A former freedom fighter Rev. Jacob Lem, now a pastor of the Presbyterian Church of Sudan, encountered at one of the voting centers in Kenya, commended the local, regional and global church community for the long-standing involvement in resolving the conflict in Sudan. “It was the church that encouraged the African Union to bring the government and the rebels to the negotiating table. Christians around the world pushed successfully for the implementation of the CPA,” he said.
Yearning to Return Home
Many of the refugees are now more than ever yearning to return home. At the LWF-managed Kakuma camp, Garang Manyor, a community leader who fled Southern Sudan in 1987, could not hide his joy as he turned up to cast his ballot in the referendum. “We have been at war [for decades] and I am happy that I voted. I am going to change what I can,” said Manyor. “As we wait for the results, I want Southern Sudan people to ask themselves what they can do for their country, not what their country can do for them,” he added.
In Kampala, Uganda, 40-year-old Amin Brown Elemet was emphatic about change that would bring peace. “We could not stay in our country and develop it. Now, we want to go back and build our Southern Sudan,” he said.
Jane Atong, studying languages at the Kampala School of Adult Education, regretted that she could not vote in Khartoum in the north, like the rest of her family. She anticipates continuing her education in Southern Sudan, saying it had been difficult to get access to education in the capital as a southerner.
Still, others were cautious about the enormous task of rebuilding the southern part of Africa’s largest country. “A lot of resources will be needed to build hospitals, schools, water sources and roads, as part of reconstruction and rehabilitation,” said Rev. Jacob Nhail Guut from the Episcopal Church of Sudan, also voting from neighboring Kenya.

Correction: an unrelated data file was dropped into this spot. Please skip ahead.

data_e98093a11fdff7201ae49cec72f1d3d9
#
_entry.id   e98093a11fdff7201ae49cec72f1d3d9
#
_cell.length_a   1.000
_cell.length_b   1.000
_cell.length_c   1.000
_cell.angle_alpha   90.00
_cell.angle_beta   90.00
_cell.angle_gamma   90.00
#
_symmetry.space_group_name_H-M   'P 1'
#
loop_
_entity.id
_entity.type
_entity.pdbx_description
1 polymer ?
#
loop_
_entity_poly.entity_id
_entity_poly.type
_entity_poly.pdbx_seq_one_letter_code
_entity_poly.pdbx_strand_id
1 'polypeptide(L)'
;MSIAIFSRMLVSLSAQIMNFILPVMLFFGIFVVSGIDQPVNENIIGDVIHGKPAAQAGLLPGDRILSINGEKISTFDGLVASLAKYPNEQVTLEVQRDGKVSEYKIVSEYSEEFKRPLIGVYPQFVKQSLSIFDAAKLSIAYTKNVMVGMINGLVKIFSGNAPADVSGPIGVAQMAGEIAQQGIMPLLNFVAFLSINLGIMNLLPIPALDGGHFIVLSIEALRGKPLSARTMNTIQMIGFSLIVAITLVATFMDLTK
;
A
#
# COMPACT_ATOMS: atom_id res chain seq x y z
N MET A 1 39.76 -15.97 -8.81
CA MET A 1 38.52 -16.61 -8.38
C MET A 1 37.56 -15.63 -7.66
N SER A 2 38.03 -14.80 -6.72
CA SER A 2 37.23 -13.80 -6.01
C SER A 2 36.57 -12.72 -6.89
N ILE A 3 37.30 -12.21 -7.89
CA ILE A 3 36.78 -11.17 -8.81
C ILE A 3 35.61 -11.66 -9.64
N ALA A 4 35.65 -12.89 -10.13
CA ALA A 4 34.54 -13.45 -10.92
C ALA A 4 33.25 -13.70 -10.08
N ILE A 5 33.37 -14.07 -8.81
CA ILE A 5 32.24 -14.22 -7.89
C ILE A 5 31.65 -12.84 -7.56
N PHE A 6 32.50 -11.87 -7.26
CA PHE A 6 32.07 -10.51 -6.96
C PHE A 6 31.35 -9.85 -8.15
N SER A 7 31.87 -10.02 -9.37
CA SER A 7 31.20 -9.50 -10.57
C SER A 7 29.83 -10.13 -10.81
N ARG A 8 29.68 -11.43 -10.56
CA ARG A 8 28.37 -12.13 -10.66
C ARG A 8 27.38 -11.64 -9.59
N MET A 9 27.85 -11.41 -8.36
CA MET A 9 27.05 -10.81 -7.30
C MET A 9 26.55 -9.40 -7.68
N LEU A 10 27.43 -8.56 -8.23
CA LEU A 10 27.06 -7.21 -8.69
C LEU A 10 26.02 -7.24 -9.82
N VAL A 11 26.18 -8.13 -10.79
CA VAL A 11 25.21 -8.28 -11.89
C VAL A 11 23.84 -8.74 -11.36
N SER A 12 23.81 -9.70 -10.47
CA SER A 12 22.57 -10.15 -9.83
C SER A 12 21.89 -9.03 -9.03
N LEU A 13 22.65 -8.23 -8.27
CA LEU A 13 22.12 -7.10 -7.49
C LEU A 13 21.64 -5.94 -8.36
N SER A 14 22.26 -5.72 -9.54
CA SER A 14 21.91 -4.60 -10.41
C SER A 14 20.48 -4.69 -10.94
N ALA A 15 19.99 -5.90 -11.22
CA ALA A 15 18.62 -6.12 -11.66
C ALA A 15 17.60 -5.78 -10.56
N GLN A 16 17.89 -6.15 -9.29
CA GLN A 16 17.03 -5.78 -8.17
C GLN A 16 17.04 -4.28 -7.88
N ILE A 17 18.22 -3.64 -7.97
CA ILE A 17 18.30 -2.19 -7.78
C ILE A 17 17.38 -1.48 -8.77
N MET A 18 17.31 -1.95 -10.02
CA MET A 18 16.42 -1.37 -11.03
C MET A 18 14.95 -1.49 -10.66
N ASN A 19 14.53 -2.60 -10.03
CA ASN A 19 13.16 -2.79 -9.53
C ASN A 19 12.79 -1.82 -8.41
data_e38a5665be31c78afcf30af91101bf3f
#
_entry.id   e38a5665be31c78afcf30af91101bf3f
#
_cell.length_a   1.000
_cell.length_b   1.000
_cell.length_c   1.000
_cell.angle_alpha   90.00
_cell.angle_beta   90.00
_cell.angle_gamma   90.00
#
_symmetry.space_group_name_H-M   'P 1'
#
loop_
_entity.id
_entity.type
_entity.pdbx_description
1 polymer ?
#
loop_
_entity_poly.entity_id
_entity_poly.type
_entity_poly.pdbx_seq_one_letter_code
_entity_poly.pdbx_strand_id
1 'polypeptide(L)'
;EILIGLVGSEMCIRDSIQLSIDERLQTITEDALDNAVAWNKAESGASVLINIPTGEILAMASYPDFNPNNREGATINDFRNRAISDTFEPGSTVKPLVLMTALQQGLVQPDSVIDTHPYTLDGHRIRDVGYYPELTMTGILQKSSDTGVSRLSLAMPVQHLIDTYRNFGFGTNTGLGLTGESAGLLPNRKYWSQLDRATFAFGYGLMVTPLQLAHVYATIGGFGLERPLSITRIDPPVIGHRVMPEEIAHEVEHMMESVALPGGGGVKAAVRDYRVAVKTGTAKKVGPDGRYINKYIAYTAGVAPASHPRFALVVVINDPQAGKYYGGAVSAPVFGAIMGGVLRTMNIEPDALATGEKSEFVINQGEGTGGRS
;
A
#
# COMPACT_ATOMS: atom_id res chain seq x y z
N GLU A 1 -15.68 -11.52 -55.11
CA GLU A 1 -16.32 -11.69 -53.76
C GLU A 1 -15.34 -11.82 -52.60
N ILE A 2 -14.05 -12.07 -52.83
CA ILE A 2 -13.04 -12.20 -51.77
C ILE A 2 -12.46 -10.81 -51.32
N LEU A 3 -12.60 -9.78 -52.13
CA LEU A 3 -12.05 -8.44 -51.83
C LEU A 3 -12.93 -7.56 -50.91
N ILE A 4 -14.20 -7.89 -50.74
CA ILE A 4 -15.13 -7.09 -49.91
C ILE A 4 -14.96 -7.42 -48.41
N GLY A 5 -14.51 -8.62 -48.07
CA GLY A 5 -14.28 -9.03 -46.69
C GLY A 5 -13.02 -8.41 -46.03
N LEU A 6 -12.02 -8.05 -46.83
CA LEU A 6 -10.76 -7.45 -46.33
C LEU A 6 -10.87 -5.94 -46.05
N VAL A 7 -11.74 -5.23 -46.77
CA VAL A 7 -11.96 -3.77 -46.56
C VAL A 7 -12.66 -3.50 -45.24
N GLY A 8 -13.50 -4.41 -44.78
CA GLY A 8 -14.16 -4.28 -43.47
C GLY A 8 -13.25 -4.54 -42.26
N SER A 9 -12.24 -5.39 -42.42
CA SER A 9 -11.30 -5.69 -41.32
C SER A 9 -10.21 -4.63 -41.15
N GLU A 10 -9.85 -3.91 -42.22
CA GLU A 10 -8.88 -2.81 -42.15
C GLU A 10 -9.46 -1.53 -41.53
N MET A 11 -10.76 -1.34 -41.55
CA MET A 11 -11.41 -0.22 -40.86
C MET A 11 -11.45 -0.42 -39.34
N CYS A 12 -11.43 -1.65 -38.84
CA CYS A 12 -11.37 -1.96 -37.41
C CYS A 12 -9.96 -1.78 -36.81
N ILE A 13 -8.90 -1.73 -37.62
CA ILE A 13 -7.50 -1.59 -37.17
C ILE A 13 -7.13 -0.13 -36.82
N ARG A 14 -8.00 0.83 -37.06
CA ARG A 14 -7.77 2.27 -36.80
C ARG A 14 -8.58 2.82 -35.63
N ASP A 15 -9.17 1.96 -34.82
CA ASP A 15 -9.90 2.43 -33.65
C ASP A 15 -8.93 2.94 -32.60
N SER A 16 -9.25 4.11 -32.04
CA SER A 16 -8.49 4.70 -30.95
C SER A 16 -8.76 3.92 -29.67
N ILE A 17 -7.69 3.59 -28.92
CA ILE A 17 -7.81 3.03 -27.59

“You won’t find good hospitals in any of the Southern Sudanese villages. So the challenge of rebuilding is a huge one. At least a tap with clean water in each village would be a welcome relief,” he added.
Many could not hide their sadness as they described the cluster bombing of settlements, killings of scores of people, and destruction of entire villages. But the thousands turning up at the referendum’s polling stations, dancing and singing joyfully as they cast their ballots are a sign of hope that this chapter of their history will soon be behind them.
“All the time we were running. Weeks would go by without sight of our children or husbands .We were scattered like animals. But now we thank God that we survived to see this day,” said 45-year-old Eli Marco Kolkol Ajabo, a mother five.
“And yes, we voted! I voted!” remarked a jubilant Christine Gedim, a staff person of the Baltimore-based Lutheran Immigration and Refugee Service, after casting her ballot in Old Town Alexandria, Washington DC, USA.
“My vote was in honor of those who gave up their lives so that we could witness this historic day […] to help bring an end to being treated as a third class citizen, for all the sufferings and humiliation we endured for almost half a century, and of course to help be a part of the democratic transformation process in Sudan and Africa as a whole,” said Gedim, originally from Mundri West town in Western Equatoria state, Southern Sudan.
“We are hoping and praying for security, peaceful voting processes and happy conclusion,” she added. (1,146 words)
Nairobi (Kenya)-based LWI correspondent Fredrick Nzwili wrote this feature article, with additional information from other sources.